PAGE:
It is in Europe’s interest to strengthen the rules-based international order, not least by working with China to open up its economy
BRUSSELS – When seeking investment capital and seemingly lucrative commercial deals, EU member-state governments do not always consider shared European interests. This has especially been the case with respect to China. Yet member states that pursue a relationship with China unilaterally endanger both themselves and the rest of Europe.
True, attempts to define a common EU position toward China have so far been limited. Distracted by the endless Brexit saga and the threats posed by Big Tech, EU leaders have found scant time to discuss many other important issues. Still, in anticipation of an upcoming EU-China summit on April 9, EU leaders did explore common approaches to China at a meeting this month in Brussels, where they highlighted the risks of the Italian government’s decision to endorse Chinese President Xi Jinping’s “Belt and Road Initiative” (BRI).
That warning went unheeded. The very next day, Italy’s populist coalition government welcomed Xi in Rome and signed a Memorandum of Understanding with China, effectively breaking ranks with the rest of the EU. Sadly, Italy’s decision to participate in the BRI unilaterally will not just undermine the EU’s collective influence vis-à-vis China, but also will result in a worse deal for the Italian people.
Italy is not the first EU member state to sign on to China’s flagship infrastructure investment program; but it is the largest European economy and the first G7 country to do so. There can be little doubt that the Italian government’s move represents a coup for Xi and a setback for Europe. The BRI, after all, is not a charitable initiative developed for the betterment of humankind. It is a foreign-policy program explicitly designed to expand China’s economic and geostrategic influence globally. As the US National Security Council recently warned, the Italian government is on course to legitimize China’s “predatory approach to investment” without yielding any benefits for “the Italian people.”
The timing of Xi’s March 22-24 visit was no coincidence. Before the recent extension of the Brexit deadline, the UK was set to leave the EU on March 29. Between that and the upcoming European Parliament elections in May, the EU leadership has been fully distracted. There could be no better time for Xi to ply vulnerable European governments with promises of Chinese investment (which is to say, highly conditional lending).
Fortunately, and in stark contrast to the Italian government’s naiveté, French President Emmanuel Macron included German Chancellor Angela Merkel and EU Commission President Jean-Claude Juncker in his own meeting with Xi. Like other forward-thinking European leaders, he recognizes that in a world dominated by superpowers like China, Russia, and the United States, Europe will flourish only if its member states stand united.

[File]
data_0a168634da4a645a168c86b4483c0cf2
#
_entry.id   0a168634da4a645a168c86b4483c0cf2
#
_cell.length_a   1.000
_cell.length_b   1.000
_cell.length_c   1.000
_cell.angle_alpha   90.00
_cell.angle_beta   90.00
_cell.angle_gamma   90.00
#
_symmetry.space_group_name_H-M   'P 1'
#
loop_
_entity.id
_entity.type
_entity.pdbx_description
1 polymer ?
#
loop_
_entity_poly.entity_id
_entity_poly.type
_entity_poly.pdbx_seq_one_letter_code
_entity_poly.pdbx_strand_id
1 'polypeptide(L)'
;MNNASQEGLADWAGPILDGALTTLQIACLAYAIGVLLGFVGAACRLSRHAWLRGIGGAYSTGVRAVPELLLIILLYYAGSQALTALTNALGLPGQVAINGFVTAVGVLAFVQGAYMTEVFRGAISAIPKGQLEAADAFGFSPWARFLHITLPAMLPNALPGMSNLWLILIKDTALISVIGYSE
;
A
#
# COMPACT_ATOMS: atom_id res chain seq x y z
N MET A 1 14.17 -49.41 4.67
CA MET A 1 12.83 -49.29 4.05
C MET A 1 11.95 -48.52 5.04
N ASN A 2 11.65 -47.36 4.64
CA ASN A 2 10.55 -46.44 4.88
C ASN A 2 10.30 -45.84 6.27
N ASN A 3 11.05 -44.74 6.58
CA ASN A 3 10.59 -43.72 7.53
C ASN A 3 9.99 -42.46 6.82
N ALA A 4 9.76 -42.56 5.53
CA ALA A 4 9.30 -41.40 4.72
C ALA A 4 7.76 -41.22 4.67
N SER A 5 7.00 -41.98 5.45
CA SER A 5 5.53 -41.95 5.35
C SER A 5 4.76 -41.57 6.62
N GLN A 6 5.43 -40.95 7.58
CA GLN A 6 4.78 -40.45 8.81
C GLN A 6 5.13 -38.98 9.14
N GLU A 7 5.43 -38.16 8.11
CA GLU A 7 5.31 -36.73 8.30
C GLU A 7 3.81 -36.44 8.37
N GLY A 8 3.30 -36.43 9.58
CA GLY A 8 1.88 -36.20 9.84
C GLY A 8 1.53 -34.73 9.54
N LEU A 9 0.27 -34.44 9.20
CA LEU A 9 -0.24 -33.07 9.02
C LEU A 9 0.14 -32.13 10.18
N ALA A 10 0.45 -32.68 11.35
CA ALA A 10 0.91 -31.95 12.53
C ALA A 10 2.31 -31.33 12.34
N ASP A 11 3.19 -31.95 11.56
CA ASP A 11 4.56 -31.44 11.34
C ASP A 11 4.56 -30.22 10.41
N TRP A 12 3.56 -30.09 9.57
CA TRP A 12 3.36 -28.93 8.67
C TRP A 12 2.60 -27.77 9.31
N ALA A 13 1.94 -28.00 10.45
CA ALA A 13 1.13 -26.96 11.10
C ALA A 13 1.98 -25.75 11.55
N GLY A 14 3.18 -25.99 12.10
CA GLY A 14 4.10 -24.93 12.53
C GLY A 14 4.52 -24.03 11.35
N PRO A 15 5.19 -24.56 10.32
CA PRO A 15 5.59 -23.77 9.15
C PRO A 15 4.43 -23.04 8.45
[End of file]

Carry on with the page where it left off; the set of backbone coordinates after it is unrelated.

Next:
Still, without a clear EU-level strategy, Europe will remain vulnerable to the global giants’ divide-and-conquer tactics, and Europeans will be deprived of a collective voice with which to defend their interests. Like Russia, which has succeeded in turning individual member states against each other with the Nord Stream 2 gas pipeline, China will engage bilaterally with as many European countries as it can. In any such negotiation, it will always have the upper hand.
One possible solution, suggested by EU Commissioner Günther Oettinger, is to give the European Commission a veto over any Chinese investments in the EU. This idea is worth exploring, because unilateral decisions by individual EU states can have far-reaching security and economic implications for the rest of Europe. Moreover, the possibility of national governments going their own way unnecessarily frustrates the EU’s own efforts to forge a closer relationship with China.
A strong EU-China relationship could have profound benefits for all involved. It is in Europe’s interest to strengthen the rules-based international order, not least by working with China to open up its economy, improve its human-rights record, and eliminate unfair trade practices. If there is one thing EU leaders can agree on, it is that cooperation with China must prevail over confrontation.
At the upcoming EU-China summit, progress toward an EU-China investment agreement by 2020 would be a positive sign. Such an accord could open up more economic sectors in China to European firms by eliminating barriers to market access and reducing discrimination against foreign direct investors. But, equally important, Europe needs a common approach to protecting its critical infrastructure, particularly when it comes to 5G hardware (of which Huawei is one of the main suppliers).
The EU has been too slow to wake up to the challenges posed by an increasingly ambitious China. But if we stick together, we can still build a Sino-European partnership that will serve all of our interests well into the future.